As you analyse your data and develop insights, you will anonymise personal data. Anonymising data means removing any information that could be used to identify an individual.
Once data has been fully anonymised, and is used in your research artefacts, it is not considered personal data, and does not need to be managed in the ways described in this guidance.
- Understanding anonymisation and pseudonymisation in user research
- Follow the DfE Data Anonymisation and Pseudonymisation Standard
- Don't store anonymised research as personal data
- Pseudonymised research outputs are still considered personal data
- Tips for anonymising user research data
Understanding anonymisation and pseudonymisation in user research
Once data has been anonymised, it is no longer possible to identify an individual person. You should anonymise data through the analysis and synthesis of your user research.
Data can also be pseudonymised. This means that personal data could still be linked to an individual person, if it was joined up with to additional data.
You can use pseudonymised data in your work, but you must get consent from the participant to use their data in this way, and you must be careful to ensure the person is not immediately identifiable. You must still handle and store it as personal data.
Examples of anonymised data:
- A quote from a user, attributed in a way that could not be used to identify them (e.g. "Key Stage 2 teacher, London")
- A user persona, built from insight gathered across a range of research and data
- A video of a usability task, with any details on the screen or audio that could be used to identify the participant blurred or silenced.
Examples of pseudonymised data:
- Using a unique identifier for participants (e.g. "P5R30502") in a spreadsheet of insights shared with your team, with a separate file matching identifiers to people (e.g. "P5R30502 = Joe Blogs")
- A video showing somebody's face and voice. If this was connected to a detail about where they worked, or the village they live in, then the person could be identified.
Read the ICO definition of pseudonymisation.
Follow the DfE Data Anonymisation and Pseudonymisation Standard
You must follow the DfE Data Anonymisation and Pseudonymisation Standard (DfE users only) when anonymising your data.
For qualitative data, there are four principles you should consider:
- retracting individuals' names from documents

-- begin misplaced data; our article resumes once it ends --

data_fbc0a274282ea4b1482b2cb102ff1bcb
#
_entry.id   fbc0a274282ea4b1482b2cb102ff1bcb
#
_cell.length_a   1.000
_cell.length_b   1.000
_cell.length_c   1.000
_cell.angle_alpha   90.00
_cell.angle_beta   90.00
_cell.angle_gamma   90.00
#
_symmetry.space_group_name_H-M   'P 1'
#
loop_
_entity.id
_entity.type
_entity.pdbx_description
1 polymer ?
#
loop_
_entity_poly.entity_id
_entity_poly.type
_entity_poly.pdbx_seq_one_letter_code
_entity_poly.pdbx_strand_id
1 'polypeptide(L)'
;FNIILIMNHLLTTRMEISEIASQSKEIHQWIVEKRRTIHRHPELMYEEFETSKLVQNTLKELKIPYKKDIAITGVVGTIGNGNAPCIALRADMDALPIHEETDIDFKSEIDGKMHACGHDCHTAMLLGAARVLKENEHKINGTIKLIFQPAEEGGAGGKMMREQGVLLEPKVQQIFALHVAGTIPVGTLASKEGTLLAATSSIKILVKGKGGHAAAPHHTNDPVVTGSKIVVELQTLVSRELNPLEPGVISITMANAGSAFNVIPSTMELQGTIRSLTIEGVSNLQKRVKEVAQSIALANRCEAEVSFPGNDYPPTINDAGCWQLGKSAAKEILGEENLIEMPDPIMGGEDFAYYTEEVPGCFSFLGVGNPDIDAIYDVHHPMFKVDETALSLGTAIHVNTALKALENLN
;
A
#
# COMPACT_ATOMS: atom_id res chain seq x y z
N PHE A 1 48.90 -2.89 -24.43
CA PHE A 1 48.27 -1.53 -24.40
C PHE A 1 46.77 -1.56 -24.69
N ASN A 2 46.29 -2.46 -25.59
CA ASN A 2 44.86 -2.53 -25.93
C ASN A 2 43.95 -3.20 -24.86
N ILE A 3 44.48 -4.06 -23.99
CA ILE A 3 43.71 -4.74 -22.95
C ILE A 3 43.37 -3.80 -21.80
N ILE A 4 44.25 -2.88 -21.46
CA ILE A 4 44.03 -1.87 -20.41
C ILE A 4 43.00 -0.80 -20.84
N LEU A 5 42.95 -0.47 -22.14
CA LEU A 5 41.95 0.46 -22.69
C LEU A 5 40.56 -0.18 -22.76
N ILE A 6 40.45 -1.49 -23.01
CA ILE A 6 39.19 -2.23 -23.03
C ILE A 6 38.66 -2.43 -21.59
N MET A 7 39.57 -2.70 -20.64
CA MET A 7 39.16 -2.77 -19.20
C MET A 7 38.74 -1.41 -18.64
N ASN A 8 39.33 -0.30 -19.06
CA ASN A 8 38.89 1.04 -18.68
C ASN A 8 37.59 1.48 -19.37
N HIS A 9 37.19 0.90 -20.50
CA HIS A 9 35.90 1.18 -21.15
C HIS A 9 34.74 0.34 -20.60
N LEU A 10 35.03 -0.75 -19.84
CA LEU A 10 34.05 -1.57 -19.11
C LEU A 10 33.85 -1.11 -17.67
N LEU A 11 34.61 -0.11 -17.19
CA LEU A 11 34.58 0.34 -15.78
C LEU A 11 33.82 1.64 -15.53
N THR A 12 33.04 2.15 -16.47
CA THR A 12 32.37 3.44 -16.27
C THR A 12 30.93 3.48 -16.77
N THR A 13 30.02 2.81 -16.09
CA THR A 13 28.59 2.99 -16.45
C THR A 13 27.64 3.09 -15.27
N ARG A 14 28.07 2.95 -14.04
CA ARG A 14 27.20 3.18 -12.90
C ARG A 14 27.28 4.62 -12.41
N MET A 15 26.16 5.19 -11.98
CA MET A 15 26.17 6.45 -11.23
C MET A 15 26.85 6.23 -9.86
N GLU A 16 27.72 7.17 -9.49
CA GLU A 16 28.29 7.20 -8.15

- also consider whether individuals could still be identified by other details contained within the document
- blurring video footage to disguise faces
- also consider whether individuals are identifiable by other attributes, such as clothing or voice
- electronically disguising or re-recording audio material
- also consider whether comments made or discussions in the re-recording could lead to potential identification
- changing the details in a report, such as precise place names or precise dates
- also consider whether removing precise details loses the integrity of the research
Don't store anonymised research as personal data
Research outputs that are fully anonymous (e.g. reports, personas, journey maps) are no longer considered personal data.
These therefore no longer need to be stored in your personal data SharePoint space using the 'user research' retention label: they can be stored in your team's normal project folders or elsewhere. They should have the standard 'business operational' retention label (or another retention label, if applicable to your team's work).
Pseudonymised research outputs are still considered personal data
Any document containing pseudonymised data must continue to be managed in the same way as personal data, with the same retention label.
Tips for anonymising user research data
Anonymise as you go
Most personal data can be anonymised whilst you're collecting it. For file names and titles relating to the participant, you should use a unique identifier instead of their name.
When taking notes during research sessions, participants will often mention identifiable information during research, for example the names of companies, colleagues, or the name of their child's school.
If you describe what they say but remove any identifiable information, this saves you time and effort later. Write your descriptions in square brackets to indicate that you're not quoting verbatim. Some examples are:
- "I'm employed by Royal Mail" could become "I'm employed by [a large postal carrier]"
- "I work really closely with Uzma" could become "I work really closely with [a colleague]"
- "My kids go to Broad Oak primary school" could become "My kids go to [local primary school]"
Be careful when using quotations
Sometimes the words and language used in direct participant quotations could identify them, if they are known to the people you are presenting your research to, such as in internal research. For example, if an individual is known for using a specific turn of phrase, then seeing that phrase in a quotation could identify them to a colleague.
Use video editing effects
If using videos, you could blur or block out people's faces (faces are personal data). You could bleep out or mute specific words that they say.
When you are editing videos, ensure that you delete the working/layered file in your video editor, or move it to your personal data SharePoint library: somebody who accessed that file would be able to extract the personal data from it.